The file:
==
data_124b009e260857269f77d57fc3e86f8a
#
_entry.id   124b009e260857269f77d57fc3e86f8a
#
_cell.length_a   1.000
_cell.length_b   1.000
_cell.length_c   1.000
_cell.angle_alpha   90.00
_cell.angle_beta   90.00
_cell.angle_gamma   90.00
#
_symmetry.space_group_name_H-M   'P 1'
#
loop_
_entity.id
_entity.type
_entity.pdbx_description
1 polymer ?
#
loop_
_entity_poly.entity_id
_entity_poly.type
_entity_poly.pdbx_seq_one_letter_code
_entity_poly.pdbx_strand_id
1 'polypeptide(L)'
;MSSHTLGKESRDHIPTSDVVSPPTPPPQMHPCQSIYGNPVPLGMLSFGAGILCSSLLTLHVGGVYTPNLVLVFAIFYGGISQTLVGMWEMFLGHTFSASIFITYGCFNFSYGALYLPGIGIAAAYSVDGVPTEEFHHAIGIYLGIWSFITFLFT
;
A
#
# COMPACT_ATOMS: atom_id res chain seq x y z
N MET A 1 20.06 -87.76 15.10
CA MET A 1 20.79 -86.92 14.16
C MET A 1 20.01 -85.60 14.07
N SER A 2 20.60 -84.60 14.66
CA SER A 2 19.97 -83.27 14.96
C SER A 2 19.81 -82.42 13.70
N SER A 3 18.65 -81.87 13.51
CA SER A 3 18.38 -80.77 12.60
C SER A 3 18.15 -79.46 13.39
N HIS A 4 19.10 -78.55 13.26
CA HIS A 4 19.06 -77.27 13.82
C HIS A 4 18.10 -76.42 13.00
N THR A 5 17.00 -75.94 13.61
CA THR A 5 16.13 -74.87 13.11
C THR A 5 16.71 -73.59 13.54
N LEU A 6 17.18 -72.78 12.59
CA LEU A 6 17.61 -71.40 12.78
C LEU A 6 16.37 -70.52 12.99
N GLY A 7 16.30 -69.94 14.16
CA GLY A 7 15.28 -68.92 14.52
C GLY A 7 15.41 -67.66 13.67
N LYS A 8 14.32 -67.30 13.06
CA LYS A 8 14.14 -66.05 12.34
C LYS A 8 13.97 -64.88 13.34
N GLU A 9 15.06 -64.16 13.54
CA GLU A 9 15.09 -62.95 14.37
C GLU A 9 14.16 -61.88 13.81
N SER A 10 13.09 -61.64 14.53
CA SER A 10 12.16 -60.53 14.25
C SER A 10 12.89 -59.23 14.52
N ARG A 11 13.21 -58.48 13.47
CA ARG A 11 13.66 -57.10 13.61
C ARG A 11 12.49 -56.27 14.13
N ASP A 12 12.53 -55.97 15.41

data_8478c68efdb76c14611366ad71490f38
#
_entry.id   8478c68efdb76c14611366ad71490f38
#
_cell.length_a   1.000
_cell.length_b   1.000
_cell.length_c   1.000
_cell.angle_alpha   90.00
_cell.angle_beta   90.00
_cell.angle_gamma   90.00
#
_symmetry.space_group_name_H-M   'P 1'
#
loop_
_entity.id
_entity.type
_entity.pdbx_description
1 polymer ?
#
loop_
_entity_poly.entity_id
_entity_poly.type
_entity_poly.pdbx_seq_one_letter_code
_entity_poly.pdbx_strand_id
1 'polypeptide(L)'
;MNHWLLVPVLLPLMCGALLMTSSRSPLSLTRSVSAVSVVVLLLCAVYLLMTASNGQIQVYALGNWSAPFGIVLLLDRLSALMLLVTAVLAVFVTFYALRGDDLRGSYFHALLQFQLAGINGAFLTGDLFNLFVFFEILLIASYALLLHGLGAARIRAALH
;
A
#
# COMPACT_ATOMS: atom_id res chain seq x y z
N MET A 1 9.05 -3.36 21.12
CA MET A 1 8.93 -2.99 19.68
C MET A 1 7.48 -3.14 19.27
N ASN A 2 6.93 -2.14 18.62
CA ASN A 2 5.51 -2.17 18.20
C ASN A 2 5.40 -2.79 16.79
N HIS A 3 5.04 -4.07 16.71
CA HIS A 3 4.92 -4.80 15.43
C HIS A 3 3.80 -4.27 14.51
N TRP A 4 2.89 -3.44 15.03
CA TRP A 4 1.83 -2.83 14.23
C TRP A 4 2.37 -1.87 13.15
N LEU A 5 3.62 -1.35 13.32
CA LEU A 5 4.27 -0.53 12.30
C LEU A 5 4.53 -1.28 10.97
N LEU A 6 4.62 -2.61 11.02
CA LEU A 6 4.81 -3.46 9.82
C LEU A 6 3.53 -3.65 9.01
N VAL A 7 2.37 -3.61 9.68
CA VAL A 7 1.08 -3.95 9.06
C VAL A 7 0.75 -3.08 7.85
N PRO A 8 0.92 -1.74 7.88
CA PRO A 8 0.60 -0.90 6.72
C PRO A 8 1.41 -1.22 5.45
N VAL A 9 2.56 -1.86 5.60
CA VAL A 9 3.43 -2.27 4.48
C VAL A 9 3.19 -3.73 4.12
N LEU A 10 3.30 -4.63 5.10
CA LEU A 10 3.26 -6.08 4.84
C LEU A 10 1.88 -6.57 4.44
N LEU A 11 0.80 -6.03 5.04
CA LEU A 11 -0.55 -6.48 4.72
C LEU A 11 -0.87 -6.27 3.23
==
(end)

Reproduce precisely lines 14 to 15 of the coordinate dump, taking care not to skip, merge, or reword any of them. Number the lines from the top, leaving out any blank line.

loop_
_entity.id